Vacuum Sealing

Vacuum packing is a simple concept.  Lower the air pressure (22 inches of vacuum or more) in a container until sufficient oxygen laden air has been removed to slow the development of rancidity and retard the growth of insects.  Within reason, the greater the air removed the better the process will work.  I have not yet found any controlled studies that detail exactly how much improvement in shelf-life vacuum sealing can give for dry storage foods, but it is widely used in the commercial food industry and I have read a wealth of anecdotal evidence from individuals which matches my own experiences that indicates that it does work.

Some developmental stages of insect life may not be killed by this process, but if you can draw more than 22 inches of vacuum it will at the least force the more resistant stages into stasis.  Over time even the hardiest bugs will eventually asphyxiate.  Many people vacuum seal their weevil prone grains and when properly done I have heard no reports of infestations.  Certainly I have had none.

How you draw the vacuum to seal your containers is up to you.  There are a number of electrically or manually operated vacuum pumps on the market, some made for food storage purposes and others that can be adapted to the task.  Of the electric home food storage vacuum pumps the only brand that I have found that receives consistently good reviews are the various Tilia Foodsaver models, of which I presently have their Model 750.

Recently Black & Decker and Sears Kenmore have come onto the market with their own line of home vacuum sealers which bear investigation.  I’m still collecting reports so cannot say if their machines are worthwhile as of yet.  If you have any personal experience with them I’d like to hear from you.

Of the manual pumps, only the “Pump-N-Seal” is actually sold for food storage use.  It looks something like a miniature bike pump.  It requires you to punch a small hole in the lid, cover it with a piece of adhesive tape and place the pump over the taped hole.  You then pump out the container and when you remove the pump the pressure differential sucks the tape down against the hole, effectively sealing it.  I’ve used it and it does work as they claim.  I don’t care for having to punch a hole in the container lid but others have found no problem with this and it’s in common use.  It can also be used to seal plastic bags, but I don’t often hear of it being used for this as it calls for having to paint inside the bag mouth with a small amount of vegetable oil.

It’s also possible to adapt a hand-pumped brake bleeder vacuum pump for food storage use and some have made their own pumps from old automobile air conditioning compressors.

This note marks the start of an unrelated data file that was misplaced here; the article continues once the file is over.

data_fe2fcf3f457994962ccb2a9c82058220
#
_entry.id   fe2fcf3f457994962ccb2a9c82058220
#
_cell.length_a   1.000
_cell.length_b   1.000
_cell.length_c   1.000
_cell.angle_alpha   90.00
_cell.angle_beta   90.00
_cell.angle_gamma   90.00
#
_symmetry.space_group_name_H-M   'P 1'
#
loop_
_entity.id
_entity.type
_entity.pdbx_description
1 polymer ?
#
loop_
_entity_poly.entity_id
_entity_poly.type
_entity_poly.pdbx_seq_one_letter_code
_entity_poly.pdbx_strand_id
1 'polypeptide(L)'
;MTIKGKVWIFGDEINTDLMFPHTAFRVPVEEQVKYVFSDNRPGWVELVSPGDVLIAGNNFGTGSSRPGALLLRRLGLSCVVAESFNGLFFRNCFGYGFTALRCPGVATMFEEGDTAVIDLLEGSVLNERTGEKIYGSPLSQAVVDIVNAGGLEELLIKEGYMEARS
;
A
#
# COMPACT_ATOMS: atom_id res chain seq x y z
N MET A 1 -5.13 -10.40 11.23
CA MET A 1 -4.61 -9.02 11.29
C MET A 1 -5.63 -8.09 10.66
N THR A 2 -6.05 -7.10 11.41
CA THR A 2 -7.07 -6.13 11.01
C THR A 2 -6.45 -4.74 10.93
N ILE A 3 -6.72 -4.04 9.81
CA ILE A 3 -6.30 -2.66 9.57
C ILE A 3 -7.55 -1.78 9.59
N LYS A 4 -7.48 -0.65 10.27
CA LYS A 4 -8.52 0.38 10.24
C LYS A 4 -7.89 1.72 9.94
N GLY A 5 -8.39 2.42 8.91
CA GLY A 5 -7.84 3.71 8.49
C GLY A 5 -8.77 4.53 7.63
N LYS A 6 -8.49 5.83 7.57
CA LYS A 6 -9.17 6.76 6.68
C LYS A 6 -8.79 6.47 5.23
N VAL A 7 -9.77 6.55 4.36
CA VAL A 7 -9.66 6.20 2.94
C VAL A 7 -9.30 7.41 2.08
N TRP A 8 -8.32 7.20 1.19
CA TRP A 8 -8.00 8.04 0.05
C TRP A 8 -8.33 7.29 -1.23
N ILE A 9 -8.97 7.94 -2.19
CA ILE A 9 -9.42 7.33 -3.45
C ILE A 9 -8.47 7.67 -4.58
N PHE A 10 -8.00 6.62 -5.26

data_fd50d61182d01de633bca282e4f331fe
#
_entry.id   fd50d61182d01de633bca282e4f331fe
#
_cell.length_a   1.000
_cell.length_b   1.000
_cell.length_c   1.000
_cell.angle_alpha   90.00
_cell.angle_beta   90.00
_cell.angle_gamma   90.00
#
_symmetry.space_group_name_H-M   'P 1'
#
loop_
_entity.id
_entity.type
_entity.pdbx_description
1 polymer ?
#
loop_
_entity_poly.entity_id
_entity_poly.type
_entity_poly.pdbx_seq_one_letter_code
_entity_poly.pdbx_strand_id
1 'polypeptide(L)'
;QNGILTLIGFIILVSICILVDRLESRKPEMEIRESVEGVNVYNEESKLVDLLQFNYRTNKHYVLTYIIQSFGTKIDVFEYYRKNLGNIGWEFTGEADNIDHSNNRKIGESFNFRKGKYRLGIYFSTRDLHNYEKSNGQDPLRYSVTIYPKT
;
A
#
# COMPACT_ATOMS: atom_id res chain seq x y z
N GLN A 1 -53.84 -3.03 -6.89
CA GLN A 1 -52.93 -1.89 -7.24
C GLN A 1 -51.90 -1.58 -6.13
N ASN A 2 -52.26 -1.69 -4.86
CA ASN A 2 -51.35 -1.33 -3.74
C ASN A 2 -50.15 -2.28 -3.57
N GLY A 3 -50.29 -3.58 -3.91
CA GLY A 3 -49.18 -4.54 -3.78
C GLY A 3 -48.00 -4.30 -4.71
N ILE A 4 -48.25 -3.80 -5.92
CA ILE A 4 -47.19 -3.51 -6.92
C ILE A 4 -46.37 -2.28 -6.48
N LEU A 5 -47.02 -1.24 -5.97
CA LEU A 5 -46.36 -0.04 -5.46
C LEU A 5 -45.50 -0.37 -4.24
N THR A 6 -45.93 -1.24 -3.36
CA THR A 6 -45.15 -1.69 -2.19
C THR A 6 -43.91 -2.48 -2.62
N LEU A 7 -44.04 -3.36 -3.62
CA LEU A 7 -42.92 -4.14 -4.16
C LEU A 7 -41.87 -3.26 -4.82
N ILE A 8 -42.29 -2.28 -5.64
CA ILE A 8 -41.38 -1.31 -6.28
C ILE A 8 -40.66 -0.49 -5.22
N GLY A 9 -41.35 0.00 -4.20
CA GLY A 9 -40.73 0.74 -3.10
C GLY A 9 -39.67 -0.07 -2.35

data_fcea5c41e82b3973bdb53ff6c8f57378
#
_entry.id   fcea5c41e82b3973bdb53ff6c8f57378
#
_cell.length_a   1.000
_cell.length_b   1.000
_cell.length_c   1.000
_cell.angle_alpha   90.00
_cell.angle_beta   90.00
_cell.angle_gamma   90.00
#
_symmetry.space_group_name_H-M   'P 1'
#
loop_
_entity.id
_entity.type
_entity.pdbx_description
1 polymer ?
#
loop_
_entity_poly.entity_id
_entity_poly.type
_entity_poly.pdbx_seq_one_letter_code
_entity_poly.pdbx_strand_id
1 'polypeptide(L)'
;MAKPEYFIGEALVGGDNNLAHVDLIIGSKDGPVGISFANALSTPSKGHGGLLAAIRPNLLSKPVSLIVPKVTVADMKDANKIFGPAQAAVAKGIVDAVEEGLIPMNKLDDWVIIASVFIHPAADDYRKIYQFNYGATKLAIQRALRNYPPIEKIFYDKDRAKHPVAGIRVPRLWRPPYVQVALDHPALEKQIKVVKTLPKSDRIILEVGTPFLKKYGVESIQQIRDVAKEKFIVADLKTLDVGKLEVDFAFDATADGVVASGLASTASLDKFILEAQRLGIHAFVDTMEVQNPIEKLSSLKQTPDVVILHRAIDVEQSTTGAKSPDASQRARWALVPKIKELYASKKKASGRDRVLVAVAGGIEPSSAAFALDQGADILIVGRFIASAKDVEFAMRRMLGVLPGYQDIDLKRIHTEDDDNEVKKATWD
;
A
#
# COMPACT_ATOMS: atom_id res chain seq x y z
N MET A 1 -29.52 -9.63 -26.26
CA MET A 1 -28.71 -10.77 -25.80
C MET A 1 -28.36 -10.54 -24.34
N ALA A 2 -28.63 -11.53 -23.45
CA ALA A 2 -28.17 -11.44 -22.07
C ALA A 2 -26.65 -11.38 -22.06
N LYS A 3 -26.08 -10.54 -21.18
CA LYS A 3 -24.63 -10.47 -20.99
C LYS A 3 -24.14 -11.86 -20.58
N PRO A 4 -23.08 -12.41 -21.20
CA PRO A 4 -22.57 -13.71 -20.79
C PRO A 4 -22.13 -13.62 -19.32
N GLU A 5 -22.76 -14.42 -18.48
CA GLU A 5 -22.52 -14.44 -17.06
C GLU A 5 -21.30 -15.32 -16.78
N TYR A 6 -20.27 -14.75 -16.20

WARNING: To be clear, allow me to point out what vacuum sealing won’t do for you.  Any food that would need to be refrigerated or frozen to prevent spoilage before it was vacuum sealed will still need to be refrigerated or frozen after it was vacuum sealed. Lowering the oxygen content of a storage container can do great things for deterring rancidity, staleness, and insect growth, but if the food has sufficient moisture you’ll only be providing optimum growth conditions for some serious oxygen-hating spoilage bacteria such as the notorious Clostridium botulinum.  No vacuum sealing process suited to home-use can take the place of pressure canning low-acid high-moisture foods.

C.1  VACUUM SEALING CONSIDERATIONS

#1 – Sucking dust or powder into your pump will eventually lead to degraded performance or even damage.  To deter this from happening when sealing dry, powdery foods you can try cutting a piece of coffee filter paper to fit inside of the jar adapter fitting so that any air pulled out of the container must flow through the filter paper before going into the pump lines.  I have also seen used a clear, see-through fuel filter in the vacuum line between the jar adapter and the pump.  This will block all but the finest dust particles and allows you to see when the filter needs changing.  Of course, an opaque fitting will work as well, you’ll just have to wait until air flow is significantly restricted to know when to change the filter.  If the pump flow rate is adjustable, try pumping more slowly to lessen the amount of dust sucked out of the container.

#2 – The harder the vacuum you draw on a flexible container, such as a bag, the harder the bag will press against its contents.  For smooth foods such as beans, corn and wheat this is of no significance.  For sharply pointed foods such as long grain rice, rye and some kinds of dehydrated foods it may pull the bag against the food hard enough to puncture the material.  This is especially the case if the package is will be handled often.  For foods such as this consider putting the food inside of a paper bag first before sealing into the plastic bag.

#3 – Combining vacuum sealing with flushing or purging with inert gasses can improve the efficiency of both.  By drawing out most of the oxygen laden air from a container there is less for the inert gas to have to displace.  This, in turn, means that the final oxygen content in the head gas will be lower than it otherwise would be if the vacuum process hadn’t been used.  Combining vacuum sealing with oxygen absorbers means that a lower capacity (and cheaper) absorber can be used.  It can also extend the absorptive life of the absorber thus allowing it to remove any oxygen that might infuse through the packaging material or through microscopic leaks.

#4 – All of my most sensitive storage foods such as dry milk powders (especially whole milk), dried fruits and vegetables, oils, dry eggs, etc I now seal in pint, quart, or half-gallon glass canning jars using the jar sealer adapter on my Tilia.  This has proven to be an excellent means of preserving oxygen sensitive foods.  The jars and lids are reusable and do not absorb odors.